Consumers’ trust is key to the adoption and success of future digital services in industries such as communications, commerce, healthcare, and administration. Erosion of privacy and crime can seriously hamper the worldwide economic growth. According to a recent Unisys Security Index survey, identity theft and bank cards fraud are the top two concerns in a consumer’s digital life. These trust issues even surpass other fears outside the digital life such as national security and epidemics.
This joint initiative aims to help consumers overcome the fear of identity fraud and data breaches that have dampened trust in digital services. ‘Trust in Digital Life’ takes a multi-disciplinary approach – involving users, markets, legal and societal aspects, and technology – that will accelerate research and development of trustworthy technologies and products.
"It is essential to safeguard the European social ‘acquis’ in a future world where many human and business activities are critically dependent on complex technology infrastructures and digital services," says Mario Campolargo, director Emerging Technologies & Infrastructures at the European Commission. "Industry, government and users must work together to promote trust and prevent malicious intent and crime."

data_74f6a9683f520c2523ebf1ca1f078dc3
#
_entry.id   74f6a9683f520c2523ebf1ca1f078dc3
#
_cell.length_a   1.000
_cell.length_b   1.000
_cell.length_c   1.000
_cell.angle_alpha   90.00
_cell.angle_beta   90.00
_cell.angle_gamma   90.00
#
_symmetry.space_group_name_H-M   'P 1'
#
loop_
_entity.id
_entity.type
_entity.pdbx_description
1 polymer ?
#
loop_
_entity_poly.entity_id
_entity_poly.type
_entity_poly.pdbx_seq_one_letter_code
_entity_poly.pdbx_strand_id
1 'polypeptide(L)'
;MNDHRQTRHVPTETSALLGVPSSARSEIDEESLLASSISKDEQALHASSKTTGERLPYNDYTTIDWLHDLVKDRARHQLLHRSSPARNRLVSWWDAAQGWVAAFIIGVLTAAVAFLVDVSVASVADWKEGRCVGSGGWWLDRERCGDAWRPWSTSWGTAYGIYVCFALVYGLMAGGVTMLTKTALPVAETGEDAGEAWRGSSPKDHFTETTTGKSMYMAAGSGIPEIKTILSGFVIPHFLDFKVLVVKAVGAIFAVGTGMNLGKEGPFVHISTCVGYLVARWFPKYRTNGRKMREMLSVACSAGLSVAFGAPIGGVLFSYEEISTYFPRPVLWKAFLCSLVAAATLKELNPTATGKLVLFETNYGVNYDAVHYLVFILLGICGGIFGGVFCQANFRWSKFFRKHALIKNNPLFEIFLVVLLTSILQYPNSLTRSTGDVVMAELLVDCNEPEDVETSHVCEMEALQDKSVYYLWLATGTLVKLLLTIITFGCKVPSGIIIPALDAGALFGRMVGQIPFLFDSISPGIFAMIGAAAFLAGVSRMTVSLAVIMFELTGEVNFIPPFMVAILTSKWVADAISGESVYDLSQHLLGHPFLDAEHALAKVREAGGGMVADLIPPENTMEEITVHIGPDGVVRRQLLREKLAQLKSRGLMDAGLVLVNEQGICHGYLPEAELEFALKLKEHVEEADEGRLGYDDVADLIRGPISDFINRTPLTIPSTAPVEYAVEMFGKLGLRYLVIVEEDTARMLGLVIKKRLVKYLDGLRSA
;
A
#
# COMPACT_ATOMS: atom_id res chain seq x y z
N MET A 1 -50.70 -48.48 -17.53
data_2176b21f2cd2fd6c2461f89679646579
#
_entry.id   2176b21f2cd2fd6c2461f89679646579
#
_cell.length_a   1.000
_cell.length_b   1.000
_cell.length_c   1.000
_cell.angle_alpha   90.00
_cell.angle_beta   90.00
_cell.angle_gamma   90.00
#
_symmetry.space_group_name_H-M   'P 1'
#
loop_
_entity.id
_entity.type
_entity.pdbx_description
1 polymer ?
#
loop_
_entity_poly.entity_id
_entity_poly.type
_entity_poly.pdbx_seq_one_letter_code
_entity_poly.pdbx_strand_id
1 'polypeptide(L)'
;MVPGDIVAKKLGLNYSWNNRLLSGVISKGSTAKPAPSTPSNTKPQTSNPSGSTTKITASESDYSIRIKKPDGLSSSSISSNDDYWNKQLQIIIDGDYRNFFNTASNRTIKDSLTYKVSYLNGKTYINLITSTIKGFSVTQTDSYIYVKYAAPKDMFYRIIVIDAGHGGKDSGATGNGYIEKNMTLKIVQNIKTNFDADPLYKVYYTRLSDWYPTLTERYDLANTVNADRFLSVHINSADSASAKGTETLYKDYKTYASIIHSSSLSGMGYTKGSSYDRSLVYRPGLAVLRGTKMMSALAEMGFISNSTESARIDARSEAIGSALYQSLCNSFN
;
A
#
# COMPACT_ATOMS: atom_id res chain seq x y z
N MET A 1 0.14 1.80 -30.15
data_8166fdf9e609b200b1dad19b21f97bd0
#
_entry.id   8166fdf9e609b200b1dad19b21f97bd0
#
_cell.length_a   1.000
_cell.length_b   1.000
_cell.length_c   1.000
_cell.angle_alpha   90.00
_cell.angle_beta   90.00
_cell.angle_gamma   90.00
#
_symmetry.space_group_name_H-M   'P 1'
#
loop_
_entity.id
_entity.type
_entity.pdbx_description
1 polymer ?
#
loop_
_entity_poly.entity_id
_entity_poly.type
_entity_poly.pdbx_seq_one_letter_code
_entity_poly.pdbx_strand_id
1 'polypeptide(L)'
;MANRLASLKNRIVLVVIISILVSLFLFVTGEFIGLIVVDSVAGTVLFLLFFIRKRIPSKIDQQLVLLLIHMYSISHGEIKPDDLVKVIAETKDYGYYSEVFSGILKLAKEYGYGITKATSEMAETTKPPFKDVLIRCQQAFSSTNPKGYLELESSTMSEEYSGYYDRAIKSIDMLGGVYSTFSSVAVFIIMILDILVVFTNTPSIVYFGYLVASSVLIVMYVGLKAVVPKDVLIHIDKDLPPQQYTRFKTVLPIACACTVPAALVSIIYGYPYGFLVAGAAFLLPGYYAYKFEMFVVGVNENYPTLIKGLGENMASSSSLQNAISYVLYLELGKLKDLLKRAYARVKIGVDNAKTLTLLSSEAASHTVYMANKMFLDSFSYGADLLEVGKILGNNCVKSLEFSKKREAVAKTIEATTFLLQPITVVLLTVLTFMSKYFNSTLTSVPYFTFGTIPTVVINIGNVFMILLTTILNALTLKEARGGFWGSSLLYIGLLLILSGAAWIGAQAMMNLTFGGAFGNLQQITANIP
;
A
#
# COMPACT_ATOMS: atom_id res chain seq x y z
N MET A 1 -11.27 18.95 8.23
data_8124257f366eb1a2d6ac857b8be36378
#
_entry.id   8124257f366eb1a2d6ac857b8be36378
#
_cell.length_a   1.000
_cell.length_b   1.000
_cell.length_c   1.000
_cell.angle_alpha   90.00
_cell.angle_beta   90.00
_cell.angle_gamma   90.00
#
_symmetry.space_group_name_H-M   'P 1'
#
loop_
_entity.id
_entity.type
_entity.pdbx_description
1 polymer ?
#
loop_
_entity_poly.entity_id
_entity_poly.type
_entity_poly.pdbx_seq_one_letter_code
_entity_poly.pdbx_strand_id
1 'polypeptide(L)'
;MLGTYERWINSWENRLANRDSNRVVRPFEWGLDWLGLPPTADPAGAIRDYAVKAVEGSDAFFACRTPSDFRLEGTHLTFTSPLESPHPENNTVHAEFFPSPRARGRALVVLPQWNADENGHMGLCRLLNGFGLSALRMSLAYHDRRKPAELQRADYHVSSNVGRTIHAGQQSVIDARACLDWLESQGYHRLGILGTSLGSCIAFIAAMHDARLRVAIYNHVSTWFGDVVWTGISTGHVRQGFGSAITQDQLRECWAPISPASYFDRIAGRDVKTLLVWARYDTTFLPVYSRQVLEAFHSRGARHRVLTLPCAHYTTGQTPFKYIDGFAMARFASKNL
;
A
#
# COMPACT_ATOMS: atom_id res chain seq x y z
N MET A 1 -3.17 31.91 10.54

"There is no one simple recipe to implement trustworthiness in digital services," says Jacques Seneca Executive Vice-President of Gemalto. "We anticipate that technologists in many areas have a part to play in establishing secure credentials, identity management, secure data storage, data life cycle management, user interfaces, connected appliances, client software and Web services. Together with public administrations and all stakeholders, we can make great strides toward Trust in Digital Life."
"As a health and well-being company Philips is bringing more health and wellbeing services to the home, for example via its home healthcare monitoring services and its new Net-TV platform. Trust is a key element when providing these Internet based services. Consumers want to be assured that their sensitive information is handled with the greatest care", says Willem Jonker Vice President of Philips Research.
The partners recognize that trustworthiness is essential for a free and open information society. Kim Cameron of Microsoft says: "We are eager to work with our partners in Europe to build trustworthy solutions that work together, supporting European values through elements like security, privacy, transparency, and accountability."
"Nokia believes that through active and open collaboration with different parties we will achieve the trustworthiness we seek. Trust cannot be defined by a single party," says Erkki Ormala, Vice President, Technology & Trade Policy, of Nokia.